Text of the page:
IT doesn’t take a political pundit to tell you that Prime Minister Najib Razak is planning to exit and he wants all the safeguards that he will not be hounded thereafter. The questions that beg immediate answers are: when to do it and who could he rely on?
To recollect, Najib always had his strategic moves well-crafted and apparently, made little mistakes in executing his schemes.
The jailing of Anwar Ibrahim was expedited in 2013, intercepting the original plan of “Kajang move” in March 2014. He later “contrived” to get PAS out of Pakatan Rakyat after initiating the “gesture” for PAS to table the private member’s bill, first mooted in Parliament by his minister from the Prime Minister’s Office, Jamil Khir Baharom in October 2014.
Abdul Hadi Awang’s unilateral submission of the bill in March 2015, despite promising to first table it to the Pakatan Rakyat (PR) Presidential Council, but didn’t, got DAP so upset as to announce that it could no longer work with the PAS president after several flip-flops.
PAS later responded by leaving PR, except in the administration of the state of Selangor. PR literally went defunct but was later replaced by Pakatan Harapan (after the formation of Parti Amanah Negara in September 2015).
Soon after the demise of Tok Guru Nik Abdul Aziz Nik Mat, Najib and his cohorts (plus the Barisan Nasional media) were also “complicit” in the eventual ousting of the so-called “moderates” in PAS in the July 2015 muktamar.
The “moderates” were seen as the greatest stumbling block to PAS-Umno championing the “Malay-Muslim supremacist” doctrine, which Najib has totally relied on, to “turn around” his flagging political position, especially among the Malay-Muslim constituencies.
The rhetoric of RUU355 as the battle-cry for Malay-Muslim unity and supremacy, meanwhile, grew louder and framed as being the “Unity of Islam” against all the other “anti-Islam” forces.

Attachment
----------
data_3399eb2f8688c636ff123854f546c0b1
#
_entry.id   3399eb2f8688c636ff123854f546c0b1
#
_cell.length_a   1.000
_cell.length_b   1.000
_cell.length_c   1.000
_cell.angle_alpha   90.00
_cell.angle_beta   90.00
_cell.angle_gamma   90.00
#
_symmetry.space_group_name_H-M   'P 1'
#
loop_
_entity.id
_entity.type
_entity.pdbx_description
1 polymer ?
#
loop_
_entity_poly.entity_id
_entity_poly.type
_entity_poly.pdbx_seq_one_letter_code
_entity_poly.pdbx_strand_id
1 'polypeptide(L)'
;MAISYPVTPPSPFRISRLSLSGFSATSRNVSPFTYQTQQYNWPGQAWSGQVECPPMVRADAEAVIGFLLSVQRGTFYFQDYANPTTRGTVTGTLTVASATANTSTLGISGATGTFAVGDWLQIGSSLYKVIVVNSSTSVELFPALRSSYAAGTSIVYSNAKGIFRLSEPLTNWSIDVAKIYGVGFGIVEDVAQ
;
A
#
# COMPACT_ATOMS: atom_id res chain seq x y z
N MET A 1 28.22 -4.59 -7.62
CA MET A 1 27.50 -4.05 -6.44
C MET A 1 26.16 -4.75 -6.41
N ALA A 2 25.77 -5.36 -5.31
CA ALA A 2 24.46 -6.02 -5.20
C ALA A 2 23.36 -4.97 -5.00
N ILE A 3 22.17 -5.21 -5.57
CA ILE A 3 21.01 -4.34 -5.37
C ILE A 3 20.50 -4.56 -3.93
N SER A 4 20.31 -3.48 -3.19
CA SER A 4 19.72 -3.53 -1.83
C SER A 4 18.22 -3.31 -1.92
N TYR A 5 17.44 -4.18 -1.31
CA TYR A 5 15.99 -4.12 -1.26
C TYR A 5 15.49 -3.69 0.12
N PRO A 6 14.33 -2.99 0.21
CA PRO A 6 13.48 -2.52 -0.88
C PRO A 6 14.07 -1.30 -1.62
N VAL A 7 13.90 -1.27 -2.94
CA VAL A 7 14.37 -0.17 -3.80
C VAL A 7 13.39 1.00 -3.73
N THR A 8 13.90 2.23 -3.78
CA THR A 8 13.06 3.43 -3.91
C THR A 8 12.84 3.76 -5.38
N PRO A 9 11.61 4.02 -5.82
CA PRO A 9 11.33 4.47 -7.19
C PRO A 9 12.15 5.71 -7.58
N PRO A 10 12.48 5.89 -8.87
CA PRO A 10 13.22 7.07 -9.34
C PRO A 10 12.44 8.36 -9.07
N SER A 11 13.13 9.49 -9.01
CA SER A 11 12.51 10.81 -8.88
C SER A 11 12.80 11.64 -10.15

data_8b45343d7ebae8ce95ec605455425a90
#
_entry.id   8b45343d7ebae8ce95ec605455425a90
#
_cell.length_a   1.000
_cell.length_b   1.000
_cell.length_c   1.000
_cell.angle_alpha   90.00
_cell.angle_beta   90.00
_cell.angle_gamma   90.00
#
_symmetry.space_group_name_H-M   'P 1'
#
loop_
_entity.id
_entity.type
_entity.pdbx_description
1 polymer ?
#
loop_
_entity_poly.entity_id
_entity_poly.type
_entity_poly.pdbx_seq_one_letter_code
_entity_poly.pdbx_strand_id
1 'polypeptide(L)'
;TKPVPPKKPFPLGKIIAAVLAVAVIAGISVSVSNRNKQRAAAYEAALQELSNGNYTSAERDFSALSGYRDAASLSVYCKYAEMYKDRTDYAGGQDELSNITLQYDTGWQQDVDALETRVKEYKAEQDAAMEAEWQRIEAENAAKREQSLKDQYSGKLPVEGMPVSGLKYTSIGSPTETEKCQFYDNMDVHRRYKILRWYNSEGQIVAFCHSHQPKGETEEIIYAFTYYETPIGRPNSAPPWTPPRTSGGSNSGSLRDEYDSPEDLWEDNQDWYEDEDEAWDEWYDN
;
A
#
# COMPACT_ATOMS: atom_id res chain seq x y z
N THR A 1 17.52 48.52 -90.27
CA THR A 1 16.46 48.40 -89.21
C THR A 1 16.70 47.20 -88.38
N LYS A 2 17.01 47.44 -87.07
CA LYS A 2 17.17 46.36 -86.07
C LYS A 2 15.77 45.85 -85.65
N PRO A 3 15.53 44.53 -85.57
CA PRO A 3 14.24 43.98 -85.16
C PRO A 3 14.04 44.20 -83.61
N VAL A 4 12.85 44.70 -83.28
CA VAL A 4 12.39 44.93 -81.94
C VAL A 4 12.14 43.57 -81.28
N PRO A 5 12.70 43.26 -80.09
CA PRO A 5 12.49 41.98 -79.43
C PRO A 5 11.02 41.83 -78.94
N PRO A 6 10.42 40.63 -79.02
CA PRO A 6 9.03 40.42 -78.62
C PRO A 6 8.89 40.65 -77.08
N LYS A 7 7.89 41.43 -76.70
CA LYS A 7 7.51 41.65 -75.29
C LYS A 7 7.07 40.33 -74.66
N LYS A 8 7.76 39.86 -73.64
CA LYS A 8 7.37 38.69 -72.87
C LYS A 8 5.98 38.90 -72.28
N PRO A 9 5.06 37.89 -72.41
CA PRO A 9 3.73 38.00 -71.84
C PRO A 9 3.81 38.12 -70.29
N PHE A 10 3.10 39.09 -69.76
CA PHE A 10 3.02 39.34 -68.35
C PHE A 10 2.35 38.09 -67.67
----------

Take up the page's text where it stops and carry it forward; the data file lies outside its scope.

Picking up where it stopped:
The tagline of “Tsunami Islam” reverberated in the pink rally of RUU355 of February 18, 2017. On record, Jamil Khir spoke in the demonstration and confessed that he was there, on instruction of his boss, Najib.
The perennial problems of the rakyat, namely rising cost of living, endemic corruption and a kleptocratic government which plundered billions of taxpayers’ funds, were conveniently relegated.
Thus far, Najib felt secure despite many jurisdictions, namely the Department of Justice of the United States (DoJ), Monetary Authority of Singapore (MAS) and Finma of Switzerland, pursuing and persecuting those linked to 1Malaysia Development Bhd (Najib’s brainchild).
The institutions created to help and develop the poor Malays – Felda, Mara, and even Tabung Haji – were not spared, while those now working hand-in-glove with the government on RUU355, have seemingly forgotten the real enemies of the people.
Najib sees in Hadi a new reliable ally who will save him from the scourge of the rakyat i.e. the Malay-Muslim constituencies, because Hadi has, on record, wanted four witnesses and requiring proof of kleptocracy for the RM2.6 billion deposited into Najib’s personal accounts.
Turning back against his earlier decision to take over from the Marang MP amendments to RUU355 in the last parliamentary session (for fear of retribution in BN), Najib, at the eleventh hour, initiated a move to save his skin and that of Hadi’s.
Najib allowed the tabling of Hadi’s private member’s bill for the third time, without a debate and much less to put it to a vote.
Granted the entire backdrop and litany of heinous crimes of kleptocracy of unprecedented proportions, imagining Najib having endless and nightmarish sleepless nights is a gross understatement.
Now, on the verge of a defining 14th general election (GE14), Najib must contrive and execute his next strategic move i.e. his master stroke.
This unprovoked and unprecedented move of Najib to appoint his first cousin Hishammuddin Hussein as a special functions minister can only be interpreted as a plan for his eventual “safe” exit.
Najib and his Cabinet can come out with all kinds of rationale or grandmother stories for this appointment. But the public is not least bothered, let alone empathise with his alleged predicament of having too many things to attend to.
The strategic issue left to be determined is of timing – when Najib will leave. If Najib leads the charge in GE14 for Umno-BN, there is great likelihood, as per many polls of him and his government approval ratings have shown, the rakyat seems unforgiving and in great distress.
If it finally dawns on Najib and the warlords of Umno that he has to leave pre-election as to ensure Umno-BN survival, Najib will have to execute his final move of exiting and allow Hishammuddin to take the helm. The actual dynamics look arguably more complex and far from an easy feat, much as it could turn fast to a slippery slope.
Come what may, Pakatan Harapan is ever so ready to take on Umno-BN in the truly “Mother of all battles”. If victory is to be secured, may l humbly submit that all PH leaders must concede that winning is the ultimate objective for reform to happen.
It must take precedence over any other partisan considerations. That discourse is for another piece.